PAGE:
Coming soon: Some hard decisions about whether or not it makes sense to keep starting Roy, as he copes with these knee issues. Other than Roy, the Blazers' starting unit is very speedy. It might be an idea to set them free, while bringing in Roy like a designated hitter.We all know that the Blazers under Nate McMillan play at a very slow pace. This season, true to form, the Blazers have the second slowest pace of any team in the NBA. It's hard not to notice, though, that with the exception of Brandon Roy, the Blazers' current active roster is stacked with the kind of players that would make fast-paced coaches like Mike D'Antoni and Alvin Gentry salivate.
Andre Miller is one of the very best open court point guards in the league, the master of the long outlet pass and the alley-oop lob. LaMarcus Aldridge may well be the best open court big man in the NBA, a 6'11'' player who runs like a gazelle and finishes effortlessly on fastbreaks. Nicolas Batum is likewise at his best when gliding down the court in transition. Camby, though not as skilled a finisher as Nic or LaMarcus, is also quite comfort in transition situations, particularly when trailing a play and looking for tip-ins off of misses. He's also a good outlet passer.
Moreover, as they demonstrated in the Detroit game on Tuesday, all four of the Blazers' primary bench contributors -- Rudy Fernandez, Wesley Matthews, Armon Johnson, and Dante Cunningham -- appear to be more comfortable in open court than in half court sets. Both Johnson and Fernandez have noticeably better court vision in transition situations and seem to make much better decisions in open court than they do in half-court sets. Dante Cunningham and Wes Matthews, like Aldrdige and Batum, run the court well and are excellent fast break finishers.
In the current rotation, particularly without Oden or Przybilla, Roy really is the odd man out. So what to do about that?
Though it may be a little unorthodox, I think there's a strong argument for having Roy -- at least in his current state -- come off the bench. If you think about it, Roy's skills as a scorer are the least necessary when he's playing alongside Aldridge, Miller, and Batum, all of whom can score. At the beginning of games, Roy expends a lot of energy running up and down the court while Miller does most of the ball-handling and Aldridge and Batum do a lot of the scoring. He's also forced to expend a lot of energy on defense guarding one of the other team's starting wings. Meanwhile, the Blazer second unit, while filled with energy guys, is devoid of anyone who can consistently create his own shot or function as a playmaker in half court sets.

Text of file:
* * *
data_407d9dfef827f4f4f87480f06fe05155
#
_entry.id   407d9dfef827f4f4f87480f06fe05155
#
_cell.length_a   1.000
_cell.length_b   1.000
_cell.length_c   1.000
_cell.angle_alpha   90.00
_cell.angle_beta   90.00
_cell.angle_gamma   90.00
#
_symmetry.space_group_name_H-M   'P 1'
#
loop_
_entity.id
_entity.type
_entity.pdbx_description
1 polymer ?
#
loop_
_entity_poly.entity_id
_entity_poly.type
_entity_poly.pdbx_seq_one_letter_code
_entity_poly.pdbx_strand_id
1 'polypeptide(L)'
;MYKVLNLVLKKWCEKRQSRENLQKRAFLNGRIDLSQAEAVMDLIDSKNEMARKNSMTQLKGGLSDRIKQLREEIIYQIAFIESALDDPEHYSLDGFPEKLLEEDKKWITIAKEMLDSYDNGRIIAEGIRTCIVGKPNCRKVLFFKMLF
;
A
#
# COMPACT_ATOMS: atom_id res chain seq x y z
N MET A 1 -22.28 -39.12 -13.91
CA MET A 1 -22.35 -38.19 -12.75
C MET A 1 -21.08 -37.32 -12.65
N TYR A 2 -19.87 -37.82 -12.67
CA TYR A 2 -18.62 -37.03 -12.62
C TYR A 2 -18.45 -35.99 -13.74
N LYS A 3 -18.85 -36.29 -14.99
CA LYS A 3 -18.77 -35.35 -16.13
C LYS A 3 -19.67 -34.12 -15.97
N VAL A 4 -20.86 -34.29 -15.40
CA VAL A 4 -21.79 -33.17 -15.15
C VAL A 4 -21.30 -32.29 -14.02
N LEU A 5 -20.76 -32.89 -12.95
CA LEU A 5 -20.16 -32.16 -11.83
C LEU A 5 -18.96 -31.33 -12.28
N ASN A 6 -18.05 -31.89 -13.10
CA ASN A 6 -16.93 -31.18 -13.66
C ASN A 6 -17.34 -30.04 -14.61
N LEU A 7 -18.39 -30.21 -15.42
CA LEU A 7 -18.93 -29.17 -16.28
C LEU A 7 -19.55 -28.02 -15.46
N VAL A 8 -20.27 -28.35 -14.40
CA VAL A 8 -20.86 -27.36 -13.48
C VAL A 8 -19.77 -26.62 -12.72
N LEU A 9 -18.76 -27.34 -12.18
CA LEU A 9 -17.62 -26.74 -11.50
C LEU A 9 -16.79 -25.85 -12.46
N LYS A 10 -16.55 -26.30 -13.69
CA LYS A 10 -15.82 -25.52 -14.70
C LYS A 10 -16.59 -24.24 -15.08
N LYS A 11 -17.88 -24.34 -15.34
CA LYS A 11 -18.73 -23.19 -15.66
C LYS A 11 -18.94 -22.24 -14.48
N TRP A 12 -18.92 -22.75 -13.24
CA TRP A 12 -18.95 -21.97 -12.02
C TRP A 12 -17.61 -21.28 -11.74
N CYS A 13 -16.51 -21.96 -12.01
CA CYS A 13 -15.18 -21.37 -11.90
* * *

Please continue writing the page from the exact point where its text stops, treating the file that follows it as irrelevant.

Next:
If Roy came off the bench, he could fill that void. He could concentrate his efforts and focus his energy on scoring, not having to worry about getting everyone else involved first. And he could log a good portion of his minutes while the other team's most dangerous scorers are resting, thus easing his defensive burden.
This isn't entirely unprecedented. Manu Ginobili basically played this role for San Antonio during several of their championship runs, despite being a much more talented player than the various shooting guards the Spurs started ahead of him. Ginobili would come off the bench but also finish games, which is what I envision Brandon doing.
If and when Greg Oden gets healthy, he too could come off the bench and play at a slower pace as Roy's pick and roll partner while the more nimble Marcus Camby continues to start. In Roy's place, either Rudy Fernandez or Wes Matthews could start and play a more traditional off-ball game while Miller runs the offense. During the stretches when Roy is on the bench, the team could play at a much faster pace, looking to run whenever possible. When Roy comes in, the pace can slow and the team can play a more half-court oriented game.
I'm not suggesting that this should be the permanent arrangement, but it would be an interesting experiment, particularly while Roy is less than 100% and Oden and/or Przybilla are just coming back from injury and trying to work their way into game shape. Obviously a major obstacle to such a plan is Brandon's ego. He'd have to embrace the role for it to work and that's a lot to ask of a franchise player. But if Brandon's minutes are going to be limited, at his own request, then even he has to wonder whether there might be a more efficient way to space them out over the course of a game. Coming off the bench might well be the best way to utilized Roy's skills without limiting his teammates.